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I have a problem, that I need a very efficient way of finding objects inside a given volume. One can imagine, that the objects are represented as boxes with a X-min, Y-min, Z-min and X-max, Y-max, Z-max values. There can be millions of such objects in space, and the problem is to find the objects inside an arbitrarily given user supplied volume. The user inputs min,max of the X,Y and Z values of the box.

Currently, I have all those objects in an Oracle Database table which are range indexed for X, Y, and Z values. Any query, to find the objects then involves comparison of the given X,Y, & Z values with that of the objects values. I find the performance is not satisfactory, and thinking of an in-memory algorithm to solve this. Also, required is to find the objects that are fully-in, partially-in.

Thanks Ey

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are the x,y,z integers? how big is their range? –  titus Jun 24 '11 at 21:48

2 Answers 2

Not a very elegant solutions, but I hope it is efficient.
It has an initialization part that will take some time, but then it should pay off, the queries will hopefully be fast.
First create a space partitioning data structure, with which you can search for points in a queried container, you'll be able to find the boxes this way.
It will be a tree with 8 children per node. There are other alternatives, take a look at k-d trees

Find the smallest enclosing container that contains all the boxes.
Divide this container in 8 equally sized containers.
For each point in your set find the container that it belongs to.
Repeat this process for each container that has more than one point in it.
You'll end up with the leaf containers having a single point.

Using this structure say you want to find all the points in a queried container.
Start from top of the tree and traverse all branches/containers that intersect with the queried container.
There will be 3 cases:
1) a container is completely enclosed within the queried container => all the points in this sub-tree are in the queried container.
2) a container is outside the queried container => you don't traverse it. (this is where you should get the efficiency)
3) a container is intersecting the queried container => you'll have to repeat the process for all it's children.
There are some edge cases you'll have to figure out.

To find the boxes you'll have to put each of their 8 corners in that data structure.
The corners should link back to the boxes. So when you find a corner you'll know which box it belongs to.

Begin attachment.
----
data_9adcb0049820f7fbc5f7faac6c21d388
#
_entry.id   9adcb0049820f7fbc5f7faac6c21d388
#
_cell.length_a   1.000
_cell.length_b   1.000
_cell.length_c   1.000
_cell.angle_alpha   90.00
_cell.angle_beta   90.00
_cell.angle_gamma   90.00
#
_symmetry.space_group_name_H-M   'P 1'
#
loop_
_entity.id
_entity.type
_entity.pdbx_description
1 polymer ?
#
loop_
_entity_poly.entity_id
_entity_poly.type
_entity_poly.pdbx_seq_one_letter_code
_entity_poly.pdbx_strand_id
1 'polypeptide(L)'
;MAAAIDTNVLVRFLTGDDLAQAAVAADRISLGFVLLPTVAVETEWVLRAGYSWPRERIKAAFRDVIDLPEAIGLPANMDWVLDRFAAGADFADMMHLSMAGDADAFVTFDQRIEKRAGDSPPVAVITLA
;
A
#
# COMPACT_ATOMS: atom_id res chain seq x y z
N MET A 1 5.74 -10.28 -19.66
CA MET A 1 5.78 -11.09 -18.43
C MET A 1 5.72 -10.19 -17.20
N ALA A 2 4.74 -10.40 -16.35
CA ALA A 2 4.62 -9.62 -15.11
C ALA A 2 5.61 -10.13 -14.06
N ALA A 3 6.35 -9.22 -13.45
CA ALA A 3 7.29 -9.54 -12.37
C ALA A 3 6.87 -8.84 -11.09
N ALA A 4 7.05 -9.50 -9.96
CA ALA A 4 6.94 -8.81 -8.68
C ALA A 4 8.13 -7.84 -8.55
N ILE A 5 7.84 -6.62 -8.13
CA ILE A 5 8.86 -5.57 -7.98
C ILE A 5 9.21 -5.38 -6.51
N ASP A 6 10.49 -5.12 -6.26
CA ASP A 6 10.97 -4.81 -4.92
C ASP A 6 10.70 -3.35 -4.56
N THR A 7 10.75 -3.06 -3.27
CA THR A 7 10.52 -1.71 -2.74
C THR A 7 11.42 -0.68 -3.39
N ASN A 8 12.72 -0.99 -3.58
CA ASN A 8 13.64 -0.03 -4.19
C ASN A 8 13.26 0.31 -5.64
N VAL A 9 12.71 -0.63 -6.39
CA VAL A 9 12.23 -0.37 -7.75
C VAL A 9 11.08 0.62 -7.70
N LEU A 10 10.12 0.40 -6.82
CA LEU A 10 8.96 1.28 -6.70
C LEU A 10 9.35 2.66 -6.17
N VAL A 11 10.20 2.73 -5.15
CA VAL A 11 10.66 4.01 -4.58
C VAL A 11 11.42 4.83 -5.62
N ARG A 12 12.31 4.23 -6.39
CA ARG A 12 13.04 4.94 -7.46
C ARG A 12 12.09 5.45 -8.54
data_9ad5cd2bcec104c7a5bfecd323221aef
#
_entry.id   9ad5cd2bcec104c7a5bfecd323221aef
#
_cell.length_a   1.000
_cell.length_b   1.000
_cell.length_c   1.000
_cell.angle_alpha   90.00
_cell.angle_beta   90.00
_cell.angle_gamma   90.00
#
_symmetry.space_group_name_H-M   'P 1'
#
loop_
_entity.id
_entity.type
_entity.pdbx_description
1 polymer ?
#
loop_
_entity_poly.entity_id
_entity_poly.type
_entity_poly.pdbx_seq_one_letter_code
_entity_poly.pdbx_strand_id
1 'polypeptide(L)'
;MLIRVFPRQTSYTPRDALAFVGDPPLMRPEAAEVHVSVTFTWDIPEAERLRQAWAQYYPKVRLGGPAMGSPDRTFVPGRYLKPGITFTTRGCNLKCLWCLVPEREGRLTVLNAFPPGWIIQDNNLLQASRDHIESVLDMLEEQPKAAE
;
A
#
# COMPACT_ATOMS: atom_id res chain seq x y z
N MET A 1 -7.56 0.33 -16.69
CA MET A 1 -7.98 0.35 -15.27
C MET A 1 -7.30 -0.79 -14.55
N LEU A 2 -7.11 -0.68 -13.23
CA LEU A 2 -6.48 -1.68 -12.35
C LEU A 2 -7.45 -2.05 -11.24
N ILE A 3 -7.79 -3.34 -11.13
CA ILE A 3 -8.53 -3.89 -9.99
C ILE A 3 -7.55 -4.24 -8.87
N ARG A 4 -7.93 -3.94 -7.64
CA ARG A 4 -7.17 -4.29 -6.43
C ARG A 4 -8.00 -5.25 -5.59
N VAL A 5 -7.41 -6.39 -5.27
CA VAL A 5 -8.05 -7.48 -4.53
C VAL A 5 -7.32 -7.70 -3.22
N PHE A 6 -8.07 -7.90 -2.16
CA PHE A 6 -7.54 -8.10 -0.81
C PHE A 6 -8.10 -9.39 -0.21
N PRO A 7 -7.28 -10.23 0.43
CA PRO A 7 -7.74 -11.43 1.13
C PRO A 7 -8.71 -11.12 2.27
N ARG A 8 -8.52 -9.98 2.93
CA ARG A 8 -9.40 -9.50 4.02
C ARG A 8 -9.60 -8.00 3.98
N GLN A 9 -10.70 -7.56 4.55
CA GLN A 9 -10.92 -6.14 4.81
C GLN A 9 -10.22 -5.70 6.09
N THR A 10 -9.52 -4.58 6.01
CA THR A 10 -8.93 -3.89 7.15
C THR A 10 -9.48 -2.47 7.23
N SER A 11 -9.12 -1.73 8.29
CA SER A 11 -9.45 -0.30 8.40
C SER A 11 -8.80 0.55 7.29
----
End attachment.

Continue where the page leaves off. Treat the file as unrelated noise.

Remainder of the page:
To find which boxes are completely enclosed in the queried container you have to test each one of the found boxes

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It looks interesting, I will try this approach, and see how it works. Thanks –  eeykay Jun 25 '11 at 3:55

There's a relatively rapid way of finding whether your axis-aligned bounding boxes fall within, partially within, or without the specified bounding volume. Basically, you can assign a bitmask for values of bound comparison, and determine the intersection of the bounding boxes by ANDing the bitmasks. It's precisely what you want, and it's a very efficient method; I remember seeing it many years ago (seriously, like 15 years ago); I'll post the reference and more data about the method when I find it.

Update: Okay, I think the original method I remembered wasn't for this precise situation, but this has a relatively quick solution. Taking the single-dimensional case (from which you can generalize the other dimensions), you want the object to be disqualified if both the points of the box in that dimension are less than the box min or if they're both greater than the box max. Repeat for each of the dimensions, and that'll give you what you want.

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Thank you, as mentioned, if you could provide any reference it will be of great help. –  eeykay Jun 23 '11 at 17:48
My current algorithm in Oracle is more or less the same, but for a million objects, this approach is very inefficient. –  eeykay Jun 24 '11 at 0:35

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